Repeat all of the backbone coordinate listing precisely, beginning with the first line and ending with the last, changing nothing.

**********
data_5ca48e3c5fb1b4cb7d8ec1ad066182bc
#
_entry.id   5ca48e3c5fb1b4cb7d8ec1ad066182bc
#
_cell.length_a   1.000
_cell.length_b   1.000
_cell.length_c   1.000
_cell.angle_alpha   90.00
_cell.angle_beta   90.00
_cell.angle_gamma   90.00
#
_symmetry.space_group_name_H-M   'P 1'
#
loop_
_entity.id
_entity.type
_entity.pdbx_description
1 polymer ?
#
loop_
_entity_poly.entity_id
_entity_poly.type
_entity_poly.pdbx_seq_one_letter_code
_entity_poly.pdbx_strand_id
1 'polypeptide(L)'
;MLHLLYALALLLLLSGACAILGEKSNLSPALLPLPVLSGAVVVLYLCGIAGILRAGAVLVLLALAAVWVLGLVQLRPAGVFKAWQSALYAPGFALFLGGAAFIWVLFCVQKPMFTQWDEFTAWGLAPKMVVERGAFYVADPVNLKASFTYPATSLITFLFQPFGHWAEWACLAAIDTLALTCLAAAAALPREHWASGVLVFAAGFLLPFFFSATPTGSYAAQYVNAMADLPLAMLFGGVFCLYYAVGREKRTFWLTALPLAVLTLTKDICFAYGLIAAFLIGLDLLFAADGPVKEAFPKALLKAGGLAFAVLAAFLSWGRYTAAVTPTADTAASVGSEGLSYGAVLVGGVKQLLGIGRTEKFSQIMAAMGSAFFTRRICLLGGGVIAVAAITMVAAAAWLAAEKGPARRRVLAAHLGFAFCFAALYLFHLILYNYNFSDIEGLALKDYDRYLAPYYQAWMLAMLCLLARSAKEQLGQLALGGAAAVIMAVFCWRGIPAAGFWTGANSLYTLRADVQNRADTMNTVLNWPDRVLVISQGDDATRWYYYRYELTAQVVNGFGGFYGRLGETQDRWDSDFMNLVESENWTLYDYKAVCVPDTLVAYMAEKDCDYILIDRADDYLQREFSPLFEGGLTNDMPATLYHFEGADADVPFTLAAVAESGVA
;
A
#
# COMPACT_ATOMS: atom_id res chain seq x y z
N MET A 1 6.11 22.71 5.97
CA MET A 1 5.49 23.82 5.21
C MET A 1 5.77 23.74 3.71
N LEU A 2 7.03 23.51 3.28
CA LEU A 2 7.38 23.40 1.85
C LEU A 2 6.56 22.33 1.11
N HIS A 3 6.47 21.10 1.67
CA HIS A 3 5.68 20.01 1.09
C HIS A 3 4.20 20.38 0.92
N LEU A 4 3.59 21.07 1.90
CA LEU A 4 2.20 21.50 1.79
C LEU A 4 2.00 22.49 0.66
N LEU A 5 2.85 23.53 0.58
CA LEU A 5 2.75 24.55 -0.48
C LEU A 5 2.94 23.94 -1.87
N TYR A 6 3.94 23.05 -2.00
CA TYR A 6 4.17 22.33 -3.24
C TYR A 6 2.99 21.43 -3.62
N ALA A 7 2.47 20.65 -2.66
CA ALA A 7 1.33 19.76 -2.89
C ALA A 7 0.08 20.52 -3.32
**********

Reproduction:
data_5ca48e3c5fb1b4cb7d8ec1ad066182bc
#
_entry.id   5ca48e3c5fb1b4cb7d8ec1ad066182bc
#
_cell.length_a   1.000
_cell.length_b   1.000
_cell.length_c   1.000
_cell.angle_alpha   90.00
_cell.angle_beta   90.00
_cell.angle_gamma   90.00
#
_symmetry.space_group_name_H-M   'P 1'
#
loop_
_entity.id
_entity.type
_entity.pdbx_description
1 polymer ?
#
loop_
_entity_poly.entity_id
_entity_poly.type
_entity_poly.pdbx_seq_one_letter_code
_entity_poly.pdbx_strand_id
1 'polypeptide(L)'
;MLHLLYALALLLLLSGACAILGEKSNLSPALLPLPVLSGAVVVLYLCGIAGILRAGAVLVLLALAAVWVLGLVQLRPAGVFKAWQSALYAPGFALFLGGAAFIWVLFCVQKPMFTQWDEFTAWGLAPKMVVERGAFYVADPVNLKASFTYPATSLITFLFQPFGHWAEWACLAAIDTLALTCLAAAAALPREHWASGVLVFAAGFLLPFFFSATPTGSYAAQYVNAMADLPLAMLFGGVFCLYYAVGREKRTFWLTALPLAVLTLTKDICFAYGLIAAFLIGLDLLFAADGPVKEAFPKALLKAGGLAFAVLAAFLSWGRYTAAVTPTADTAASVGSEGLSYGAVLVGGVKQLLGIGRTEKFSQIMAAMGSAFFTRRICLLGGGVIAVAAITMVAAAAWLAAEKGPARRRVLAAHLGFAFCFAALYLFHLILYNYNFSDIEGLALKDYDRYLAPYYQAWMLAMLCLLARSAKEQLGQLALGGAAAVIMAVFCWRGIPAAGFWTGANSLYTLRADVQNRADTMNTVLNWPDRVLVISQGDDATRWYYYRYELTAQVVNGFGGFYGRLGETQDRWDSDFMNLVESENWTLYDYKAVCVPDTLVAYMAEKDCDYILIDRADDYLQREFSPLFEGGLTNDMPATLYHFEGADADVPFTLAAVAESGVA
;
A
#
# COMPACT_ATOMS: atom_id res chain seq x y z
N MET A 1 6.11 22.71 5.97
CA MET A 1 5.49 23.82 5.21
C MET A 1 5.77 23.74 3.71
N LEU A 2 7.03 23.51 3.28
CA LEU A 2 7.38 23.40 1.85
C LEU A 2 6.56 22.33 1.11
N HIS A 3 6.47 21.10 1.67
CA HIS A 3 5.68 20.01 1.09
C HIS A 3 4.20 20.38 0.92
N LEU A 4 3.59 21.07 1.90
CA LEU A 4 2.20 21.50 1.79
C LEU A 4 2.00 22.49 0.66
N LEU A 5 2.85 23.53 0.58
CA LEU A 5 2.75 24.55 -0.48
C LEU A 5 2.94 23.94 -1.87
N TYR A 6 3.94 23.05 -2.00
CA TYR A 6 4.17 22.33 -3.24
C TYR A 6 2.99 21.43 -3.62
N ALA A 7 2.47 20.65 -2.66
CA ALA A 7 1.33 19.76 -2.89
C ALA A 7 0.08 20.52 -3.32